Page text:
Time isn’t the only factor in play here either; more importantly is the mood of the room.
An ideal brainstorming environment maximizes the number of ideas put forth by removing any peer pressure regarding the quality of the suggestions.
If someone in the group is too afraid to speak up for fear of rebuttal or rebuke, the entire session is compromised and productivity will suffer greatly.
There may be someone in your group that will make cutting comments or harsh criticisms about the ideas given by others. As the leader there are a couple of choices you have: let them continue or to simply ask them to sit this one out.
There may be those who are just looking to build themselves up or have their own agenda. (I have dealt with the later).
#6 Include the Outlandish
If you really want to see the value of brainstorming, don’t simply avoid unrealistic ideas, actually encourage them. Sometime the best ideas come from very bad one. Look for Inspiration in the Outlandish, examine what makes these ideas appealing and how you can strip away the unrealistic aspects until you come to something that holds some of the original idea but is actually achievable.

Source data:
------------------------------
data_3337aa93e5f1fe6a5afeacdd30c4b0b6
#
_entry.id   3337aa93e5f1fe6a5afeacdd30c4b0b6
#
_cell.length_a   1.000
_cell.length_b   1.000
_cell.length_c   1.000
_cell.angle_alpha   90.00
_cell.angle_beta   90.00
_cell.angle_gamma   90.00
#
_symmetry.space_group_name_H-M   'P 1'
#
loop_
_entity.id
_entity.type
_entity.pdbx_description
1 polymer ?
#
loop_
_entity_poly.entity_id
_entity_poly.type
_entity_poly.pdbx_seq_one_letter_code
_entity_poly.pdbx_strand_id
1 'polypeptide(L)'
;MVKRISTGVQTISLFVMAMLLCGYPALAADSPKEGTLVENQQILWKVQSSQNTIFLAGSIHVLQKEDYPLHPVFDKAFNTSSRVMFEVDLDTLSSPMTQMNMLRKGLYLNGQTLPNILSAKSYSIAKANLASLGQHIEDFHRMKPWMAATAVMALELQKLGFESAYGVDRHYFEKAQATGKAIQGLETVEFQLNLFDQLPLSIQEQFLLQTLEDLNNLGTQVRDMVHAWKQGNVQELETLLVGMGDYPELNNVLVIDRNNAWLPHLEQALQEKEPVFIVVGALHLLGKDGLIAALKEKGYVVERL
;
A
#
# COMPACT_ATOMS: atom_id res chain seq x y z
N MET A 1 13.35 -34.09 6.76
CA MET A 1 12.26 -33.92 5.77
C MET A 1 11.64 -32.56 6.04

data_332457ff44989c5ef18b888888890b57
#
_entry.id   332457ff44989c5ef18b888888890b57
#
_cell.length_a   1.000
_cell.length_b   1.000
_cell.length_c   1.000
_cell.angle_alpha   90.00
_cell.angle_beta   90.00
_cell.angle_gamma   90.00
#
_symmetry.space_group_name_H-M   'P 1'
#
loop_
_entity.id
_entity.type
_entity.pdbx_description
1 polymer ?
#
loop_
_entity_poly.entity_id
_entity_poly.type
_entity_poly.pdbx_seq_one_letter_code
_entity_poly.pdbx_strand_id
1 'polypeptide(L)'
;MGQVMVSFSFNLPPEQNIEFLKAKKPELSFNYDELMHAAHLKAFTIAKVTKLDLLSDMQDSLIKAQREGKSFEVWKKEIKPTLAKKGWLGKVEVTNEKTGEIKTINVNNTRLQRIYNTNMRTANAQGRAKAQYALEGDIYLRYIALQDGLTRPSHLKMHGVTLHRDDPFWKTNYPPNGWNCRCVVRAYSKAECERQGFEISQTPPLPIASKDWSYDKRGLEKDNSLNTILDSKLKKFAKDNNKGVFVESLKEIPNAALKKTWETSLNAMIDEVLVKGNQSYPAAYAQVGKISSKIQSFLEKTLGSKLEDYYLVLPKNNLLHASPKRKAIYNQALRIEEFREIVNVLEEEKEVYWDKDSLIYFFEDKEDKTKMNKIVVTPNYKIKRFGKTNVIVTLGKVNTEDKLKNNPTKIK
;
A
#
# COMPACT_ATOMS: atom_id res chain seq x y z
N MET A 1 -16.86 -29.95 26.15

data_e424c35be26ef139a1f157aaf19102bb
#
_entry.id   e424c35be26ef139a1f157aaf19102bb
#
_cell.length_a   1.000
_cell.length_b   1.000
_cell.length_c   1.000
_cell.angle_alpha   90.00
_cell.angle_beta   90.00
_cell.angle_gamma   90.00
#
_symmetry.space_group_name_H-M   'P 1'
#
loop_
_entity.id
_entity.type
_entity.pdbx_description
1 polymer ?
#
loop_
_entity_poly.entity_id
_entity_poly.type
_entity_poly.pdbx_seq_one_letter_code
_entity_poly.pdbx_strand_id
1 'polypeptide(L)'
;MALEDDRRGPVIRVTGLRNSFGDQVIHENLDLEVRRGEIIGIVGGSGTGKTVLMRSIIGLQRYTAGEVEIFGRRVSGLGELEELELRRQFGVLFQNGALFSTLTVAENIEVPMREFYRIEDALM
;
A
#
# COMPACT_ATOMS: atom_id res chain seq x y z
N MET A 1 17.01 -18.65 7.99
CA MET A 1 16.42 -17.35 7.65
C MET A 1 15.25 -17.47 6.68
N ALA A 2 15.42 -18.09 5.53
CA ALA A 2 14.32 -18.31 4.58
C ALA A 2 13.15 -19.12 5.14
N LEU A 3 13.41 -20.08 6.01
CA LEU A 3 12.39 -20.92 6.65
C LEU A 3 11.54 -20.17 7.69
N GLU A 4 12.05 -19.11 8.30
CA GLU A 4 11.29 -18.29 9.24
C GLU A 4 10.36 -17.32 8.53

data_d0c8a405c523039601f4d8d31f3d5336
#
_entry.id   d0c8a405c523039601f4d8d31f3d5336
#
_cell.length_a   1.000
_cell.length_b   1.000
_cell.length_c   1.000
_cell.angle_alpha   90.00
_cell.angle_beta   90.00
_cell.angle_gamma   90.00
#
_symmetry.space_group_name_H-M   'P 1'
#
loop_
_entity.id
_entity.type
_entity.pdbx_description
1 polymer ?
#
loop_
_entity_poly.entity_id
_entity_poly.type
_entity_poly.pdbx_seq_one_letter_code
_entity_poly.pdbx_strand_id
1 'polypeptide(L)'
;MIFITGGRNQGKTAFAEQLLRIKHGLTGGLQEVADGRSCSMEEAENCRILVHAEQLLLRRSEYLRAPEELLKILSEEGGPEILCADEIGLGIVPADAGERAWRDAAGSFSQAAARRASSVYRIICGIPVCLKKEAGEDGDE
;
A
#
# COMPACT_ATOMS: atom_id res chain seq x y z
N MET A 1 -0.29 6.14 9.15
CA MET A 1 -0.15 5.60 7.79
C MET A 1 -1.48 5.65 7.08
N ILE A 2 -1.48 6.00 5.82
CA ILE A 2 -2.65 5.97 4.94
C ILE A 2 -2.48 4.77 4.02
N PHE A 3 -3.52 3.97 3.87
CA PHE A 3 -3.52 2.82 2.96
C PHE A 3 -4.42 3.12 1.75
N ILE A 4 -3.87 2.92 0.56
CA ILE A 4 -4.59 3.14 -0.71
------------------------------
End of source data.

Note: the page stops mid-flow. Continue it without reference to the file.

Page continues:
The end product may not be anywhere near the original, but it can be fun getting to the final outcome.
As you start to narrow down your idea, be careful of looking at what’s in front of you in black and white terms. It’s not always the case that keeping one idea must means getting rid of another. It’s important to step back and look at the Big Picture. Think of it like a puzzle, there may be pieces that don’t fit together, but in they have a part to pay in the over picture of the ministry. Many times there is the possibility for creating collaboration among ideas that may seem far apart.
Hang all the suggestions up around the room where everyone can stand back and have a look at them as a set. Then discuss ways to combine entire ideas or to mix elements of two or more ideas to form a stronger one.
#8 Beware of Group Think
There’s a fine line between a team that productively cooperates and one that suffers from too much cooperation. As the moderator you should watch for signs of group think and steer the conversation accordingly.